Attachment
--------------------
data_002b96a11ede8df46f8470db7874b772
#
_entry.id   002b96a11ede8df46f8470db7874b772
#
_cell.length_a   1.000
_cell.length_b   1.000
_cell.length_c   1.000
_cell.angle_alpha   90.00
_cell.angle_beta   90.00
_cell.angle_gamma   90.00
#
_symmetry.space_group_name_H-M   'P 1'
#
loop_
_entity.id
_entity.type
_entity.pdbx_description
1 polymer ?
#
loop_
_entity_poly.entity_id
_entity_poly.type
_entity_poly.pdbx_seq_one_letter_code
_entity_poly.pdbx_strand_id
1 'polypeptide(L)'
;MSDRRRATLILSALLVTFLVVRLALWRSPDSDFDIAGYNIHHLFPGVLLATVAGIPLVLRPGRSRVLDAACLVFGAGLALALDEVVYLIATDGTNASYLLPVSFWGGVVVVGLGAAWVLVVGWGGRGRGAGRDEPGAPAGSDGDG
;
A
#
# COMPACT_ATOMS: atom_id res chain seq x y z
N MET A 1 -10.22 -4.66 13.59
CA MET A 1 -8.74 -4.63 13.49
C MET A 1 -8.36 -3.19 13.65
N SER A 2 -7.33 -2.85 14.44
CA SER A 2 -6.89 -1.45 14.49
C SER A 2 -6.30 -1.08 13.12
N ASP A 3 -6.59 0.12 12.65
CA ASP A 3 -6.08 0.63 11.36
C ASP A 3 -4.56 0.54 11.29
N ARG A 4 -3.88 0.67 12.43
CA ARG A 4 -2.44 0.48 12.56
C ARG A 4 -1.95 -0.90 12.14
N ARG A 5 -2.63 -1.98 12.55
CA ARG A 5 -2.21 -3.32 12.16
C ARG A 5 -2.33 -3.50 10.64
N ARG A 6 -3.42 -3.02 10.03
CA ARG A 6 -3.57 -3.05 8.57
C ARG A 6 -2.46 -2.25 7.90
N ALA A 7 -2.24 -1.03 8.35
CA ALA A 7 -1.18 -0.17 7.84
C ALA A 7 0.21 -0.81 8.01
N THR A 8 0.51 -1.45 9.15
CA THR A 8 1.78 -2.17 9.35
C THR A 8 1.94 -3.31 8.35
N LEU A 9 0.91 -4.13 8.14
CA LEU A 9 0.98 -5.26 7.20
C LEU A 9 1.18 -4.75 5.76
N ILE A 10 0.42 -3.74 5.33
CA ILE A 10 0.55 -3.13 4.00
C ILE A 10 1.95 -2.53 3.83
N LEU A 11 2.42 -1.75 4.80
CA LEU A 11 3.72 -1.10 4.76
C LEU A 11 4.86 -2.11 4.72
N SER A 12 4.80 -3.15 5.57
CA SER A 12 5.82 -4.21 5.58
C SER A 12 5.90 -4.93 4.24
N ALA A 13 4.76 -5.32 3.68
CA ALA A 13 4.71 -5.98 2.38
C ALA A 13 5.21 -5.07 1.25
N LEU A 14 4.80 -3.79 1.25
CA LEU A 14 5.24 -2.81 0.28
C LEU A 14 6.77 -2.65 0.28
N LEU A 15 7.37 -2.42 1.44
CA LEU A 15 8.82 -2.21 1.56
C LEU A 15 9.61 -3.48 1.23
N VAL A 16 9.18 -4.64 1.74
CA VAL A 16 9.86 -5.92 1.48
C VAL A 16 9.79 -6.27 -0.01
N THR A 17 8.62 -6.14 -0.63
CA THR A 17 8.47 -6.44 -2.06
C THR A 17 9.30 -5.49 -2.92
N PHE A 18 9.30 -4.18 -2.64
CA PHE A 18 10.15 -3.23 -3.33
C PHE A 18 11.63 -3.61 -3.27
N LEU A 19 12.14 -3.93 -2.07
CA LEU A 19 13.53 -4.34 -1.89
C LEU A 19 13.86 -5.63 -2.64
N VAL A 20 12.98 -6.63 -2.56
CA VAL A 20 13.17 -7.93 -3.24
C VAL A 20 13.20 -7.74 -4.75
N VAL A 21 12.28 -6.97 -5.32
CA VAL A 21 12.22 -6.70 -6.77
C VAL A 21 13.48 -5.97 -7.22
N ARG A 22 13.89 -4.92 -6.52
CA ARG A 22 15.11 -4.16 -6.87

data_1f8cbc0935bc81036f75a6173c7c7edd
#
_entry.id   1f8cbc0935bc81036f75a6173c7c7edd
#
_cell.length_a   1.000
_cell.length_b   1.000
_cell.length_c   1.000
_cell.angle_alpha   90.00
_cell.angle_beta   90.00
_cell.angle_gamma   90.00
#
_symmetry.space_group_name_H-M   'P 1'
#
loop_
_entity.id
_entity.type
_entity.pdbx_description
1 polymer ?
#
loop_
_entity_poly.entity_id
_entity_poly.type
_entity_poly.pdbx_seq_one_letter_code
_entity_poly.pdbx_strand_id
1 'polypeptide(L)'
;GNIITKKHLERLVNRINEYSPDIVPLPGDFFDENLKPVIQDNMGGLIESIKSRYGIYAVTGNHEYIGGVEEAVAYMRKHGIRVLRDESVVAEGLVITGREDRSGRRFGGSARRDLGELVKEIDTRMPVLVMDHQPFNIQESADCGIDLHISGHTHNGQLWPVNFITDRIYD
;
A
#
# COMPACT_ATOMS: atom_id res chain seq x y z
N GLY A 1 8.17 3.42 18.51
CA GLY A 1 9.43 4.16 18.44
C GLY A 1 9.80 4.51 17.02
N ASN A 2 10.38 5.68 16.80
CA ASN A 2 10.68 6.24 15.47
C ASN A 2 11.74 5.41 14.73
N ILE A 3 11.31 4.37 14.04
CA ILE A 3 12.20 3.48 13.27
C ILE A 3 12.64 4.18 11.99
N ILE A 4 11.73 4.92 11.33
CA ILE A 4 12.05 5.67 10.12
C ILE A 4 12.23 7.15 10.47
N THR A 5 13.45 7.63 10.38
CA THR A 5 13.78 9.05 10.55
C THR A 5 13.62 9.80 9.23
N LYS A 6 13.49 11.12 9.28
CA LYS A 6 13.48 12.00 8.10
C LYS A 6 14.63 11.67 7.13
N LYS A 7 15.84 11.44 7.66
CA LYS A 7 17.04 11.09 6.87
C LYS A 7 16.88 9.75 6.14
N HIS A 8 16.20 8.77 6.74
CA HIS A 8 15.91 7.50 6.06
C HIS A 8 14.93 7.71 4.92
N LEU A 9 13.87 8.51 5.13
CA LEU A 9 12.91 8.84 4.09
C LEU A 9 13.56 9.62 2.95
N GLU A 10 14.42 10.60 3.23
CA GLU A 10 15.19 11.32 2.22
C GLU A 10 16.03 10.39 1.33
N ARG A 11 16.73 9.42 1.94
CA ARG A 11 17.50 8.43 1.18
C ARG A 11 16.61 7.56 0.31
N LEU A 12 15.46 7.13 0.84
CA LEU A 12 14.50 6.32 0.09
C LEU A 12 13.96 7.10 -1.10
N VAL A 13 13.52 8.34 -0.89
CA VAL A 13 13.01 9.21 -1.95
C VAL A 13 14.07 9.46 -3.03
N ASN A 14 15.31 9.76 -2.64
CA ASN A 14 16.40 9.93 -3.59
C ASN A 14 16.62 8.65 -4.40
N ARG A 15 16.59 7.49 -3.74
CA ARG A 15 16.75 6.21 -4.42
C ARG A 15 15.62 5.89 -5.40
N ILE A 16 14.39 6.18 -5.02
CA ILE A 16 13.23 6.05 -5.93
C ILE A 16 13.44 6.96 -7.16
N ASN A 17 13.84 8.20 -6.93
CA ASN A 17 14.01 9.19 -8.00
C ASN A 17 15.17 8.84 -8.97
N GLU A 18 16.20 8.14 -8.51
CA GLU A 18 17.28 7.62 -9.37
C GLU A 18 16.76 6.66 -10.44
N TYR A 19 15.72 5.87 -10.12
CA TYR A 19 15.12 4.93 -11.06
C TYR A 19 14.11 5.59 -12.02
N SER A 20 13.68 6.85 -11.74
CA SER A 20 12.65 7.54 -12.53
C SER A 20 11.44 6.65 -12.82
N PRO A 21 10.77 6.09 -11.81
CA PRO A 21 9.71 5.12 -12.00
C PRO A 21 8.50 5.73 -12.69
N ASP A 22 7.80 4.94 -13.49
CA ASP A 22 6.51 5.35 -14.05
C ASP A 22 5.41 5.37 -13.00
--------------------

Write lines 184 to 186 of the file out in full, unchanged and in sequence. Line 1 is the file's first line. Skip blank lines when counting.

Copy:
CA SER A 20 12.65 7.54 -12.53
C SER A 20 11.44 6.65 -12.82
N PRO A 21 10.77 6.09 -11.81